New Project (And Future Tutorial For You)

It has been a while, probably too long, since I shared a new tutorial.  But, as part of the quilts I am making Number One Son and his family for their new house, I am creating this one.  No name yet, probably something like Shine On. Maybe.

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Colors–yellow and black.

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I have a similar idea running in red, blue and white vintage.

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So much fabric, so little time…

TUTORIAL: Lily Pad Baby Quilt

This happy little quilt is based on the Fresh Flowers quilt by Karen. (You can see the original here: http://piecesofcontentment.blogspot.com.au/2011/02/fresh-flowers-quilt.html ) She kindly gave permission for me to resize it and write a tutorial for the design.  I just love the happy shape.  Hers uses a charm pack (5″ squares), a great alternative.  This one is based on 4″ squares.

LILY PAD

Finished size: 32-1/2″ 32-1/2″

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MATERIALS

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36 4″ squares.  Use scraps to give variety.  On this one I used 6 different fabrics in the six colors chosen to match the backing fabric.  I like doing that with baby quilts.

1/3 yard for the outer “strip” and binding (not shown in picture above)

1  yard background fabric

1-1/8  yard backing fabric (or as required for quilting technique)

batting suitable

CUTTING DIRECTIONS

  • Prepare your colored squares.  36 of them.
  • Background fabric:
    • 36 4″ squares
    • 4 2-1/2″x 9-1/2″ strips
    • 4 1-1/2″ x 2-1/2″ strips
    • 4 2-1/2″ x 12-1/2″ strips
    • 2 1-1/2″ x 30-1/2″ strips
    • 2 1-1/2″ x 32-1/2″ strips
  • Colored Strip:
    • 4 1-1/2″x9-1/2″ strips
    • 4 1-1/2″x10-1/2″ strips
    • 4 2-1/4″xWOF for binding

CONSTRUCTION

  1. Pair the colored squares with background squares.  Draw a diagonal line across the back of the background square.  Stitch 1/4″ away from the line on each side.  Cut and iron open to create two half-square triangles. Do this 36 times.  It will create 72 half-square triangle blocks.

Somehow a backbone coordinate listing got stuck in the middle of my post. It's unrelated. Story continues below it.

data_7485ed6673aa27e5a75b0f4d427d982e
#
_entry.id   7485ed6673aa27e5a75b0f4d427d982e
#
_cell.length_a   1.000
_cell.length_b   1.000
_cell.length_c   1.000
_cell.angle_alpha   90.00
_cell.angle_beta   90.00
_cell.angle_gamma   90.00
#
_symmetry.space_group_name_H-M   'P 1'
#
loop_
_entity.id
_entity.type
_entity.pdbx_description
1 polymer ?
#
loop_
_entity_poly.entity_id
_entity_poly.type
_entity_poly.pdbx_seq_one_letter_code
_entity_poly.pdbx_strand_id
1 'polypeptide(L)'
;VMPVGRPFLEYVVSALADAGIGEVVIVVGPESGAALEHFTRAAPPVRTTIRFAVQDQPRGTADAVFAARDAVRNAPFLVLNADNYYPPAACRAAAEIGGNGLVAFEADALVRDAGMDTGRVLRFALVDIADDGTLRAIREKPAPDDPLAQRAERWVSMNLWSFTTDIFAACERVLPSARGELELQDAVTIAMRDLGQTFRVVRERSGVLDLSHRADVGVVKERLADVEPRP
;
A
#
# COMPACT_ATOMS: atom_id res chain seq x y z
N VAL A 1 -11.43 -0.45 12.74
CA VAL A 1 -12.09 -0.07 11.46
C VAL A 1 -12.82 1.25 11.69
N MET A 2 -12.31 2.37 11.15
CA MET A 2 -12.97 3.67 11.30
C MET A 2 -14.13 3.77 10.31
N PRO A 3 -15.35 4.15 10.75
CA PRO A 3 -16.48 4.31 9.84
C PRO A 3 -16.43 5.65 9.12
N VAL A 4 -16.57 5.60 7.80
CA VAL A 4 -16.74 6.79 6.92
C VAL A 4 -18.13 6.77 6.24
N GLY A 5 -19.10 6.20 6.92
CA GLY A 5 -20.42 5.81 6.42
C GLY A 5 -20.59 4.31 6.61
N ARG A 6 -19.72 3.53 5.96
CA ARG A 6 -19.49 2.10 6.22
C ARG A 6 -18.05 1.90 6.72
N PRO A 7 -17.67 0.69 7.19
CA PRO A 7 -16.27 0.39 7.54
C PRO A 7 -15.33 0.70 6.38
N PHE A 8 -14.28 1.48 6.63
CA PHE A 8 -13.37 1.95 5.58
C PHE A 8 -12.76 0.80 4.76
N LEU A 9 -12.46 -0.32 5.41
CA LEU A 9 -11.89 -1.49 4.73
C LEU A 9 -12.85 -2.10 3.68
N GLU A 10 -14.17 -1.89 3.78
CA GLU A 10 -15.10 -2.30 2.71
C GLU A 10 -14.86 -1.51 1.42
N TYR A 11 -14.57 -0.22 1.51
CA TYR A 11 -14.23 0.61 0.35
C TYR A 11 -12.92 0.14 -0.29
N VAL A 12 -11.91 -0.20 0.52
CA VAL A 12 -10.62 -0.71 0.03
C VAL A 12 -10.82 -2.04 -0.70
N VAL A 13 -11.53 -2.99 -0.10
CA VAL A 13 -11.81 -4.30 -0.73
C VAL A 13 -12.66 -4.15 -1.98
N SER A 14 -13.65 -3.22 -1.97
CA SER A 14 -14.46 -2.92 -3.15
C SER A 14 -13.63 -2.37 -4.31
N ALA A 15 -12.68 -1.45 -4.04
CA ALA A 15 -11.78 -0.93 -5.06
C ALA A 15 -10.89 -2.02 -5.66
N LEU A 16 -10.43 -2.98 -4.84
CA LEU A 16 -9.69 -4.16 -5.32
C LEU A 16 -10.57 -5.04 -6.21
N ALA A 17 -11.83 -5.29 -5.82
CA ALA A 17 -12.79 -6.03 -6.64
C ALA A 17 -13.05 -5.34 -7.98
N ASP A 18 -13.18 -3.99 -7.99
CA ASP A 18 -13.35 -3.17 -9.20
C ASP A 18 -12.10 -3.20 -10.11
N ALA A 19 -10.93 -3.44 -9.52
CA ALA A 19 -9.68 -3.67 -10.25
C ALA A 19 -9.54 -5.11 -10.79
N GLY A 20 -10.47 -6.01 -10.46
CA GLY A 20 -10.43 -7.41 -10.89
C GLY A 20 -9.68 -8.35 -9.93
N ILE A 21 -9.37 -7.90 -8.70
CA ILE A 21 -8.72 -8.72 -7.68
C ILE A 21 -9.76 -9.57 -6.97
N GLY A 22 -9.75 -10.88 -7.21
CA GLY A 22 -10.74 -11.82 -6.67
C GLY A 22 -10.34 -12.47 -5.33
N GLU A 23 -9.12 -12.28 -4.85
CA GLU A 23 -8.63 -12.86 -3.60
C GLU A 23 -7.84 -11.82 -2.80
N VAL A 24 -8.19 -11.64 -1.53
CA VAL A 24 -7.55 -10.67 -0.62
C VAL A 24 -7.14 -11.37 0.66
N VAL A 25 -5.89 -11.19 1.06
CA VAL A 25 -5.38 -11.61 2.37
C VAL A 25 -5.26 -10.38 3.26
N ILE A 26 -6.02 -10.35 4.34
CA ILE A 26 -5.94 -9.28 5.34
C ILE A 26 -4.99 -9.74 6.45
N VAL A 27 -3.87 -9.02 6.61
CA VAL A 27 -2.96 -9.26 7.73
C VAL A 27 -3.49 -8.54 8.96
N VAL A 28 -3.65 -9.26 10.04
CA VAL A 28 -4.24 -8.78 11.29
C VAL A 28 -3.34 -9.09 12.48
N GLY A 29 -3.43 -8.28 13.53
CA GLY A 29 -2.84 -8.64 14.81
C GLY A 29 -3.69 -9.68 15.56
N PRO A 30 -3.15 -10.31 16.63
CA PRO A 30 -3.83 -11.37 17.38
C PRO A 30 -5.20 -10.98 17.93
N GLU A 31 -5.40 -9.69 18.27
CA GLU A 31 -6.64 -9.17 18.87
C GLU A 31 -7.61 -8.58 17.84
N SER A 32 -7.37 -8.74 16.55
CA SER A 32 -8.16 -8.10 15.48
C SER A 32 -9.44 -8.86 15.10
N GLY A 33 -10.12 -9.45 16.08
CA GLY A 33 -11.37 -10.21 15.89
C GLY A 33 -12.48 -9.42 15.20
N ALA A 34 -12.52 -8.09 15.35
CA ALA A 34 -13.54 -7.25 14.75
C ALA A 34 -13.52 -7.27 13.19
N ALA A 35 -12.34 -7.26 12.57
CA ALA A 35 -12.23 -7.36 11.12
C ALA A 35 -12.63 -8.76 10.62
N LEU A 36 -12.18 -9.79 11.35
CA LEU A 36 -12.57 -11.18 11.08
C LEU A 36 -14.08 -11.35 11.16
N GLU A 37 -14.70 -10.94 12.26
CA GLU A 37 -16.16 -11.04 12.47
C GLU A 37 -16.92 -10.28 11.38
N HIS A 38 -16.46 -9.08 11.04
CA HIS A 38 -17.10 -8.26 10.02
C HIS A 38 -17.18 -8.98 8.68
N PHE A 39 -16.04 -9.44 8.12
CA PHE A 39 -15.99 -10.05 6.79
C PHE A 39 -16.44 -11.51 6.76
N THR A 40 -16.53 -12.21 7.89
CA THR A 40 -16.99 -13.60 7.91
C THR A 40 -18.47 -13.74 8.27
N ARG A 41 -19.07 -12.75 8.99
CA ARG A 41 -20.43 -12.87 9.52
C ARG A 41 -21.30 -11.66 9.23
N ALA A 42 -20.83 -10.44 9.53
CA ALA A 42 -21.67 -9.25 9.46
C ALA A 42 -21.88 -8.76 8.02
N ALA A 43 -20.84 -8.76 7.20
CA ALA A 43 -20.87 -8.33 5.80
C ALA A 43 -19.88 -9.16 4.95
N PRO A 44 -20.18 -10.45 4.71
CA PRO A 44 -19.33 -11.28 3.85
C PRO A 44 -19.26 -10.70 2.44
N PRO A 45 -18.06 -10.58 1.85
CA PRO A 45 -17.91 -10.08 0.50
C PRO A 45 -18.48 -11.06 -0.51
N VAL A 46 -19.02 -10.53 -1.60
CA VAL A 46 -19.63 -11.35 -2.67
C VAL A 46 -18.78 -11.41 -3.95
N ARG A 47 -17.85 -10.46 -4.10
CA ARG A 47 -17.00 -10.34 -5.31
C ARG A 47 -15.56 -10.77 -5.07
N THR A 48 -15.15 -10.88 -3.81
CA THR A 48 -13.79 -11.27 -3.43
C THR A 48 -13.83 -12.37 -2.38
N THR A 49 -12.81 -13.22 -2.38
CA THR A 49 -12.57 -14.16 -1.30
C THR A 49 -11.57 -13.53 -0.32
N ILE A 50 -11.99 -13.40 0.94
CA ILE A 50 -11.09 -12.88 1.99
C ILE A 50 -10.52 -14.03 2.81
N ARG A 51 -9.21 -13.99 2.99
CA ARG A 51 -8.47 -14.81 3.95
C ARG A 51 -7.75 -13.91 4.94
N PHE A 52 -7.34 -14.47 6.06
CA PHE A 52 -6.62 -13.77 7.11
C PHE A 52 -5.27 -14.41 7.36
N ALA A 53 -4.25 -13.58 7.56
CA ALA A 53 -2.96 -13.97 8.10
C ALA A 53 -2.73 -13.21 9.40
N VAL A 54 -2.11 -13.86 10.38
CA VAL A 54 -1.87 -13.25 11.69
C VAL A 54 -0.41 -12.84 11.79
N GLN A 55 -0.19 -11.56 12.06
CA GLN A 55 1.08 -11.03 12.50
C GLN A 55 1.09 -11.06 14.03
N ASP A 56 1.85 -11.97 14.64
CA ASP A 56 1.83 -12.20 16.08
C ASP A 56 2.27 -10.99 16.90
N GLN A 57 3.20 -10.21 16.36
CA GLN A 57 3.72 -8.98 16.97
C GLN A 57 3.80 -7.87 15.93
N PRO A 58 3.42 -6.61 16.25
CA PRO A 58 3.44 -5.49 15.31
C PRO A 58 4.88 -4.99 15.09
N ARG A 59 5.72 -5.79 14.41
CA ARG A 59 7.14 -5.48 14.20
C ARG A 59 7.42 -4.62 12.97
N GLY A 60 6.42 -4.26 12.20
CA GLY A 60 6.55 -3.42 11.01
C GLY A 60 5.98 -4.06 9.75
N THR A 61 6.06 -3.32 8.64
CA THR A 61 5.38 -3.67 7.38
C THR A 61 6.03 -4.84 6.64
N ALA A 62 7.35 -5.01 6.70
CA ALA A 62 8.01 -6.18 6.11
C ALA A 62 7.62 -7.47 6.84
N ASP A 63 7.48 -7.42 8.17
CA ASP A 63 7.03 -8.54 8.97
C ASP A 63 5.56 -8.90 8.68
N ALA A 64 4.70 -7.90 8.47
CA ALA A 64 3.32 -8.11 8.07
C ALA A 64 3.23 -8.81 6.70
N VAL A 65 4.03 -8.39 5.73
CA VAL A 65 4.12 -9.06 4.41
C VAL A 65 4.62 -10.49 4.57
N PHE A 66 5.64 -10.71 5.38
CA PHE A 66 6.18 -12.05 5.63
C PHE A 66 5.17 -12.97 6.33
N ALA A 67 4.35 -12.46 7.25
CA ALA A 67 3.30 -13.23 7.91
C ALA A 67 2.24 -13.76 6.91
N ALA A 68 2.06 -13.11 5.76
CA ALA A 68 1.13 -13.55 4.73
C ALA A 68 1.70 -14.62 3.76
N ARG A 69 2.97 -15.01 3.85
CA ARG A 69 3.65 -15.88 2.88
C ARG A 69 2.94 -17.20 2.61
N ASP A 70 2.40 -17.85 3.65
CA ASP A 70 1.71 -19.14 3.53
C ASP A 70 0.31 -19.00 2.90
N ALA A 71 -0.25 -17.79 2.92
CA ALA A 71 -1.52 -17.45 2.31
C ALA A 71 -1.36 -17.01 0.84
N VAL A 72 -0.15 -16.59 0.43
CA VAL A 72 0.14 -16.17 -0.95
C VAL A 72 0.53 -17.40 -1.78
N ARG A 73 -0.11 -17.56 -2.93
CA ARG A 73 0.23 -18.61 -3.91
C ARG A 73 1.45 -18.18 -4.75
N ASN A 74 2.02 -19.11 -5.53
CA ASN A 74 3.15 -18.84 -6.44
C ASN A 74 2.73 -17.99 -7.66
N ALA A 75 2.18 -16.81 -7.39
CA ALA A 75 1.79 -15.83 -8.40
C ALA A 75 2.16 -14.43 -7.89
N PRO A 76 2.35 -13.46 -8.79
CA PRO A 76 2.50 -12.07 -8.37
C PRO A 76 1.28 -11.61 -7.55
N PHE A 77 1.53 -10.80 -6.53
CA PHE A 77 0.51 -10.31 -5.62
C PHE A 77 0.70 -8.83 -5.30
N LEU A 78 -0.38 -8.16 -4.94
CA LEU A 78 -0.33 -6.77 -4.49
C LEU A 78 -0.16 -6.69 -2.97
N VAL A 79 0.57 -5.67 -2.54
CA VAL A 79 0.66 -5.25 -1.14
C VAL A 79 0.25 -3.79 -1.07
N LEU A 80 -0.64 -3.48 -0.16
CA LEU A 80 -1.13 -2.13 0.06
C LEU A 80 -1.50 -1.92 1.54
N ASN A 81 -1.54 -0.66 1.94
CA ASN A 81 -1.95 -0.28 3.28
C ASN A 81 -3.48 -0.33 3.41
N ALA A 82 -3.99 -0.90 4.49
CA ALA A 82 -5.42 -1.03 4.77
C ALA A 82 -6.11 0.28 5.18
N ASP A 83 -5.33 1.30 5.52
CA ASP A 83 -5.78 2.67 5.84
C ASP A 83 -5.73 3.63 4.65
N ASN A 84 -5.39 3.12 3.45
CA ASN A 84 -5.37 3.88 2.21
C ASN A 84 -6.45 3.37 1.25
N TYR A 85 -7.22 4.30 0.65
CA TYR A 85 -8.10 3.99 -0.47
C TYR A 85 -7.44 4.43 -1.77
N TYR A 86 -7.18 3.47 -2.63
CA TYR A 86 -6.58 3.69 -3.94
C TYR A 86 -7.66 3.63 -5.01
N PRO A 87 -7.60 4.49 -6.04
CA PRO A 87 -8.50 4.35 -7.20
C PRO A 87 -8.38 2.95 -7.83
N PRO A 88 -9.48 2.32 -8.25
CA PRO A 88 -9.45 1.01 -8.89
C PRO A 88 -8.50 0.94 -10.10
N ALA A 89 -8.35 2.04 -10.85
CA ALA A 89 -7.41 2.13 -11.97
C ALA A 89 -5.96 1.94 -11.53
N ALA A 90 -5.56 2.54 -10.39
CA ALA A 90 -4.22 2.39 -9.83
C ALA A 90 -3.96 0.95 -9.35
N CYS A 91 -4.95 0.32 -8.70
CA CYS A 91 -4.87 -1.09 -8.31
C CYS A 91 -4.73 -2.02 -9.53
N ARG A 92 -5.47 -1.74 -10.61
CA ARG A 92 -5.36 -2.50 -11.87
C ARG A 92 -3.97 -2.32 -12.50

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2. Square up the half-square triangles to 3-1/2″ inches. Yes, this does matter.

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3. Lay it out in a pleasing arrangement.  You will notice that it is an arrangement of 8 by 8, plus 8 more in triangles outside the array.

4. Stitch the rows together.  I created strips and then sewed the strips together, nesting the seams for accurate piecing and to minimize bulk.

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5. Now you are going to create the first set of borders.  Sew the 1-1/2″x9-1/2″ colored strips to the 2-1/2″x9-1/2″ background strips.  Do this four times.

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6. Make a long border that uses a strip-background pair, two half square triangles in a pyramid shape, and a second strip-background pair. Make sure the colored strip is on the side that is at the base of the pyramid as shown below.  To this two times.

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7. Attach the borders to the top and bottom of the quilt.

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8. Now, you are going to create the borders for the other two sides.  The technique is similar, but there are extra pieces. First, attach the 1-1/2″x2-1/2″ background pieces to the 1-1/2″x10-1/2″ colored strip.  Do this four times.

NOTE: I thought for sure that I had pictures of each step. I guess I was caught up in the creative process.  I’ll have to make another one sometime soon and do better on photography.

9. Stitch the pieced strip to the 2-1/2″x12-1/2″ background strips.  Double check first to make sure the small background  piece will end up on the outer end of the larger pieced unit and on the base of the triangle.  Yep, I had to use my seam ripper here when I didn’t double check. 🙂 Do this four times.

10. Again, Make a long border that uses a background-strip-background pair, two half square triangles in a pyramid shape, and a second background-strip-background pair. Make sure the colored strip is on the side that is at the base of the pyramid.  Do this two times.

11. Attach the borders to the sides of the quilt.  The colored strips should meet, giving a continuous look to the corners of the colored border.

12.  Attach the 1-1/2″x30-1/2″ background strips to the top and bottom of the quilt.

13.  Attach the 1-1/2″x32-1/2″ background strips to the sides of the quilt.

14. Ta-dah!  You have a finished quilt top.

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LILY PAD GALLERY

This is the first Lily Pad quilt I made, for a family in my neighborhood.

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Your beautiful creations shared here…